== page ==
Comparing the prices of 32 out of the 35 market basket items (Memco did not have three of them in stock), it still cost almost $3 more to shop at Safeway Giant - $38 versus $35.20 at Memco.

Metro Consumer, a year-old newsletter geared to helping Washingtons get the most of the their money, conducted a 58-item pricing survey of supermarket chains in May, 1978. The Memco total at $86.64 was from $8 to $10 cheaper than the four other chains.

Last May, a reader wrote about Memco's pricing. Libby Yalom said she used to do her shopping at one of the two major chains but after she had spent some time comparison shopping she began to "do about 90 percent of my shopping at Memco." But she adds, "Memco's produce is very expensive, so I never buy fresh fruit or vegetables there. I don't buy meat there becaues I eat only chicken or fish."

Yalom compared 25 items and found that Memco was between 3 and 25 percent cheaper on all the items. The average was about 14 percent.

Krughoff believes that Memco's mix of software and household furnishing with the food is what allows the company to keep down its food prices. In addition, its range of items is more limited. Instead of six brands of peanut butter, for instance, Memco has three.

"Unfortunately," Krughoff says, "there isn't a Memco on every corner."

But if fresh, inexpensive produce is an important part of your weekly food budget, you could try Magruders, which as three stores in the metropolitan area. Each is near a major chain. After you have purchased the items for which Magruders had become famous: fruits and vegetables, some dairy products, especially eggs, and its meat specials, you should buy non-perishables at a regular supermarket for better values.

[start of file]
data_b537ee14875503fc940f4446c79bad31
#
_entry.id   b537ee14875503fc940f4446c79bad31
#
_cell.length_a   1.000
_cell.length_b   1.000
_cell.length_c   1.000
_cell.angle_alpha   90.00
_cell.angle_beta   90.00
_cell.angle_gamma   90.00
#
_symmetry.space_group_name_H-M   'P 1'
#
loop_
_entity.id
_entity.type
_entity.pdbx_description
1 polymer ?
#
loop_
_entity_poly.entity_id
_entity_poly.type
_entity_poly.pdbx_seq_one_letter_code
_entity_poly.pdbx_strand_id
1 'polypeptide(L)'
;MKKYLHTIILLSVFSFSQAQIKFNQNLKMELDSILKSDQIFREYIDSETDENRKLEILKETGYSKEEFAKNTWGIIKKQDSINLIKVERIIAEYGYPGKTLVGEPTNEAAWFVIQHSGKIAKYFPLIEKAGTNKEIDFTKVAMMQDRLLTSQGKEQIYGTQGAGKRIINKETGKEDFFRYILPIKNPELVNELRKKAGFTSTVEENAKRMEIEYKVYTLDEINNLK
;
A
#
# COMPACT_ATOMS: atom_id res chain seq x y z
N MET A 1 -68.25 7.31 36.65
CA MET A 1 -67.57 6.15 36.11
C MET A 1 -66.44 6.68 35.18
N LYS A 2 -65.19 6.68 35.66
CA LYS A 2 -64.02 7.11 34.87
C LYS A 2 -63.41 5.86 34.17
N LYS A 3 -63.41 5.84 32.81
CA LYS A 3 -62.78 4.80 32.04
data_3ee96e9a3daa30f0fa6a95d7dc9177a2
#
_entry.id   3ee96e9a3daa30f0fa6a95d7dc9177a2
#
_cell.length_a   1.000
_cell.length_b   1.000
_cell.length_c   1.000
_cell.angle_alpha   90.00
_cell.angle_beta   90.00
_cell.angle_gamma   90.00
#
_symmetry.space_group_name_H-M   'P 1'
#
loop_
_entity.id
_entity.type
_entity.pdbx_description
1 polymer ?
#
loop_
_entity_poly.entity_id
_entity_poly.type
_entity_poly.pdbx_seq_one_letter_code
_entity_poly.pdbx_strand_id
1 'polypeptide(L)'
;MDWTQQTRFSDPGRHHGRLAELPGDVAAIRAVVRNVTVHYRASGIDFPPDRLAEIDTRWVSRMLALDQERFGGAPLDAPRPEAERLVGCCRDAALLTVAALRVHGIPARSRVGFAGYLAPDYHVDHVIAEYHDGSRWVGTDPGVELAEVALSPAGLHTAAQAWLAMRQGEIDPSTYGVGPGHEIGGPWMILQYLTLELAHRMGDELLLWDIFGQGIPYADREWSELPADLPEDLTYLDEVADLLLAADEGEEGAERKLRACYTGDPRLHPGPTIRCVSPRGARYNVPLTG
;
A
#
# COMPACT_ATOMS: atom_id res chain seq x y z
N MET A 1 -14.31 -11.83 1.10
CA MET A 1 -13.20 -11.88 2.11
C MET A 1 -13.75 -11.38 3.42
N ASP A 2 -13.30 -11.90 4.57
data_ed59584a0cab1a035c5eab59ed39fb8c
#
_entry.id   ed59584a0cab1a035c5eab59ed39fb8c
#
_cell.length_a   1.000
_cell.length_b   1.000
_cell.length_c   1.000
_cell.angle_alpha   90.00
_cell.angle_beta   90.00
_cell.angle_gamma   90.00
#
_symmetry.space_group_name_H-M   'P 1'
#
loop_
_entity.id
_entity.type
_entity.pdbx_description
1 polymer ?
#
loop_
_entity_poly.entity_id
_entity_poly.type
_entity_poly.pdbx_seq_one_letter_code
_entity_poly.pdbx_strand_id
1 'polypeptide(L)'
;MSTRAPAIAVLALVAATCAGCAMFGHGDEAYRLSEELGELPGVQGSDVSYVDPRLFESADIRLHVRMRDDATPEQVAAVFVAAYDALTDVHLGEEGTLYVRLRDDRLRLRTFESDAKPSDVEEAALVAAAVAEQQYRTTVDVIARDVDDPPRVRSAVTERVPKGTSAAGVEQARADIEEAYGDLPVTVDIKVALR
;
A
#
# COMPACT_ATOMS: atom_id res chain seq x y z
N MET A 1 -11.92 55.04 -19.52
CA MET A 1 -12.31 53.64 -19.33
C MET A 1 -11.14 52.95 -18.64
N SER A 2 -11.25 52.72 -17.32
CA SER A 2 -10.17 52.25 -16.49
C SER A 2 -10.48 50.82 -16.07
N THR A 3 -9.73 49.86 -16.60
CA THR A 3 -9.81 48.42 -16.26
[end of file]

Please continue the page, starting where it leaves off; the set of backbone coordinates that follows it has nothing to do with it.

Comparing the total market basket of 32 items (Magruder's did not have the same kind of ham or the same size packages of flour and peanut butter) with the 32 item market bakset for Saeway-Giant, it would cost 34 cents more to shop in Magruder's. If, however, you bought only fruits and vegetables at Magruder's, your bill would be $3.84 instead of $5.04. Add the dairy and meat specials and you would have paid $7.05 instead of $8.64.

Co-op was the third of the alternative markets in which the pricing survey was done. The 35-item market basket at the store was $43.95, or $1.23 more than the cheapest prices for the Safeway-Giant total.

Another alternative market, not included in this pricing survey, is Bag 'n Box, a limited assortment store in Takoma Park. It is directly across the street from a shopping center which houses both a Pantry Pride and Giant. In an earlier survey by The Post, prices at Bag 'n Box were 10 to 15 percent below those at Giant. In a 27-item market basket (see story by Jane MeMouy, below) the cost was $36.74 at Giant, $30.73 at Pantry Pride and $28.03.

The conclusion is inescapable - to save money, shop around!